The U.S. Senate debated/voted The Dream Act and DON’T ASK, DON’T TELL legislation immigration bill this morning:
You can watch the debate here: www.c-span.org
DREAM Act: 55 YES. 41 NO. It doesn’t move forward.
The bill “Don’t ask, don’t tell” moves forward. 63 YES, 33 NO!
Democratic Sens. Mark Pryor of Arkansas, Jon Tester of Montana, Max Baucus of Montana, Kay Hagan of North Carolina, and Ben Nelson of Nebraska voted against bringing the bill to the floor; Republican Sens. Richard Lugar, Lisa Murkowski, and Robert Bennett voted for it.
Senate Democrats came up five votes short of the 60 needed to advance the House-passed bill, which would provide a path to citizenship for up to undocumented immigrants brought to the country as children if they attend college or join the military for two years.
Senate Minority Whip Dick Durbin pleaded with his colleagues from the floor to vote for the DREAM Act — or as he described it, an act of “political courage.”
“Many of you have told me that you’re lying awake at night, tossing and turning over this vote, because you know how hard it’s going to be politically, that some people will use it against you,” Durbin said. “But I might say, if you can summon the courage to vote for the DREAM Act today, you will join ranks with senators before you, who came to the floor of these United States and made history with their courage. Who stood up and said the cause of justice is worth the political risk.”
Frank Sharry, executive director of America’s Voice, an immigrant advocacy group which has been fighting for the DREAM Act, said: For the lawmakers who voted against the bill, “it will be a defining vote in their career. They’re standing at the schoolhouse door, saying no to the best and the brightest of the Latino immigrant community,” he said, “and they will have a lot of explaining to do if they run for reelection or aspire to higher office.”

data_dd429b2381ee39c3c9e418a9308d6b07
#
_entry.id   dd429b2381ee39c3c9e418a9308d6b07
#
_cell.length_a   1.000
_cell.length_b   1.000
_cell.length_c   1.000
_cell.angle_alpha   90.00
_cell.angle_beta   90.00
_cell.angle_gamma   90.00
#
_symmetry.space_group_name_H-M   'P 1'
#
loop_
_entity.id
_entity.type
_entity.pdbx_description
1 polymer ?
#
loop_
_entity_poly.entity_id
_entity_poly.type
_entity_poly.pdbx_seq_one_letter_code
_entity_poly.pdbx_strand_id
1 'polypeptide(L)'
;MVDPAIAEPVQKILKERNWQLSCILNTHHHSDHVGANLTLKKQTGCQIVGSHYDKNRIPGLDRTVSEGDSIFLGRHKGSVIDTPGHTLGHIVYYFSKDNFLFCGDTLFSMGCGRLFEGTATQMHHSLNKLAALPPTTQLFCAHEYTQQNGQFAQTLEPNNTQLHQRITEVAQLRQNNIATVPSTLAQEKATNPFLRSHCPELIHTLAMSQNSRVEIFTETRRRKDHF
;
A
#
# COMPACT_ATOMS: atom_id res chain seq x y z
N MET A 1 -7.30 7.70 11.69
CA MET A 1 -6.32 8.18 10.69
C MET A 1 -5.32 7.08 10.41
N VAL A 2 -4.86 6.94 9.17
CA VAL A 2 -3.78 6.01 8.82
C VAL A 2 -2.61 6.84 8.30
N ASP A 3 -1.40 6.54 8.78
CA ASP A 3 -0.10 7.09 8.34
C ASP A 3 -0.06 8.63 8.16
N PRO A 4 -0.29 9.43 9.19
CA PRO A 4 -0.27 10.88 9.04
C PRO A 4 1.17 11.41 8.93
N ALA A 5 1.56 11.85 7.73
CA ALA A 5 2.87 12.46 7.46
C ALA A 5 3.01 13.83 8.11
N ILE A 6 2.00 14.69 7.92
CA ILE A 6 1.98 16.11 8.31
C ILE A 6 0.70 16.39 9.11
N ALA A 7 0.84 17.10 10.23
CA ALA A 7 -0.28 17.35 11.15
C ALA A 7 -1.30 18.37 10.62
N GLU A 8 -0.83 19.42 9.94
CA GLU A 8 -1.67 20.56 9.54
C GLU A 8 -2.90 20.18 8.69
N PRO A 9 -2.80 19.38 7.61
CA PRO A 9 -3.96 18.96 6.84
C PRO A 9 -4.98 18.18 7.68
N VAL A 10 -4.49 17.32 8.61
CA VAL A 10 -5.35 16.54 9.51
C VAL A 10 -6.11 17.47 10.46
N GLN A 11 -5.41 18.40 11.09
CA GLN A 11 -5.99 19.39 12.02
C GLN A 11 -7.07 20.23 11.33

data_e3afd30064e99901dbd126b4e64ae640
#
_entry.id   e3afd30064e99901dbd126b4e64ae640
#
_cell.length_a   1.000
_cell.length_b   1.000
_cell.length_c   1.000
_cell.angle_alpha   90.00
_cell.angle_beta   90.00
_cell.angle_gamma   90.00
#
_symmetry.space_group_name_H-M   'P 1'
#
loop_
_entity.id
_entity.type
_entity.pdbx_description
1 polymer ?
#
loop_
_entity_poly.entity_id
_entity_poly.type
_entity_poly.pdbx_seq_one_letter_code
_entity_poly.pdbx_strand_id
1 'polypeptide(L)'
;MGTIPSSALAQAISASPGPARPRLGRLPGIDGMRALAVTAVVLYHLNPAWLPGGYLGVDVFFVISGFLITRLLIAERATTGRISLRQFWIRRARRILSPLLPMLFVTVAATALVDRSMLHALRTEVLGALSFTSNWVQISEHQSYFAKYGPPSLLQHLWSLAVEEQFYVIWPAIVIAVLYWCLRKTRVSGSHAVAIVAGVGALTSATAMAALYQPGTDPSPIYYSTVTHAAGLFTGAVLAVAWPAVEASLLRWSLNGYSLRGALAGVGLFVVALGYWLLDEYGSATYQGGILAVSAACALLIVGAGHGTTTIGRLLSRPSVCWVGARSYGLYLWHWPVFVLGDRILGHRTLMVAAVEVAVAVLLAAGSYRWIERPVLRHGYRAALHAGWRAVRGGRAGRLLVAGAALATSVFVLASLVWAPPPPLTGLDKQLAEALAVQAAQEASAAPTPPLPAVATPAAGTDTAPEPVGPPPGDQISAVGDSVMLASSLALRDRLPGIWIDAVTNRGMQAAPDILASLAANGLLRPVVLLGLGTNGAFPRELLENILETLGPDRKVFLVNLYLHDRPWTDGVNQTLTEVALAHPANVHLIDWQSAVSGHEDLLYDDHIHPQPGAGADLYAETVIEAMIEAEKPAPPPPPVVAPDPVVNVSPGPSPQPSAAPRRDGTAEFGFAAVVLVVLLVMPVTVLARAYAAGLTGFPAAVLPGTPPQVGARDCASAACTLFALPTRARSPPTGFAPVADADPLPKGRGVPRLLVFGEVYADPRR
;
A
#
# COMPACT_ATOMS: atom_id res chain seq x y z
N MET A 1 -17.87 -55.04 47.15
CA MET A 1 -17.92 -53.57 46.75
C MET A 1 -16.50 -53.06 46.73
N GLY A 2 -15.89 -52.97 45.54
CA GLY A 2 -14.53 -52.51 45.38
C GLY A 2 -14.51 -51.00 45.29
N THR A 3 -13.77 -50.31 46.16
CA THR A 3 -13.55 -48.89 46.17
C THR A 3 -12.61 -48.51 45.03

“The NALEO Educational Fund is troubled that the U.S. Senate today failed to pass cloture on the DREAM Act. The legislation, which ensures that motivated and accomplished immigrant students brought here at a young age through no fault of their own continue their education and journey toward becoming full Americans, fell short 55-41. The DREAM Act has wide bipartisan support across the country, which was shown by last week’s historic vote in the U.S. House of Representatives, and by the endorsement of nearly every major newspaper editorial board. The measure has been an important and key issue for Latino voters, and its failure is dismissive of a key priority for a growing segment of the electorate.
“The NALEO Educational Fund’s constituency includes more than 2,000 elected Latino education and school board members who have first-hand knowledge and experience in understanding the great impact the DREAM Act would have to our country and communities. Those who will benefit from the DREAM Act are precisely the high-quality individuals we want in our country, and would help us compete in the global economy. The legislation would also help strengthen our military by expanding the opportunity for thousands of patriotic young people to serve and defend our country.
“While this vote is disheartening, the work toward eventual passage does not end with today’s action in the upper chamber. The dreams of these students will continue together with a broad and bipartisan coalition that includes the military, business, and labor, faith-based and civic groups. The NALEO Educational Fund will continue to strongly support the DREAM Act and urge congressional leadership to reconsider this measure that is so vital to our society.”
About NALEO Educational Fund
The NALEO Educational Fund is the nation’s leading non-partisan, non-profit organization that facilitates the full participation of Latinos in the American political process, from citizenship to public service.
NEXT TIME YOU VOTE, remember the senators that voted against it and in favor.
Deja un comentario
Aún no hay comentarios.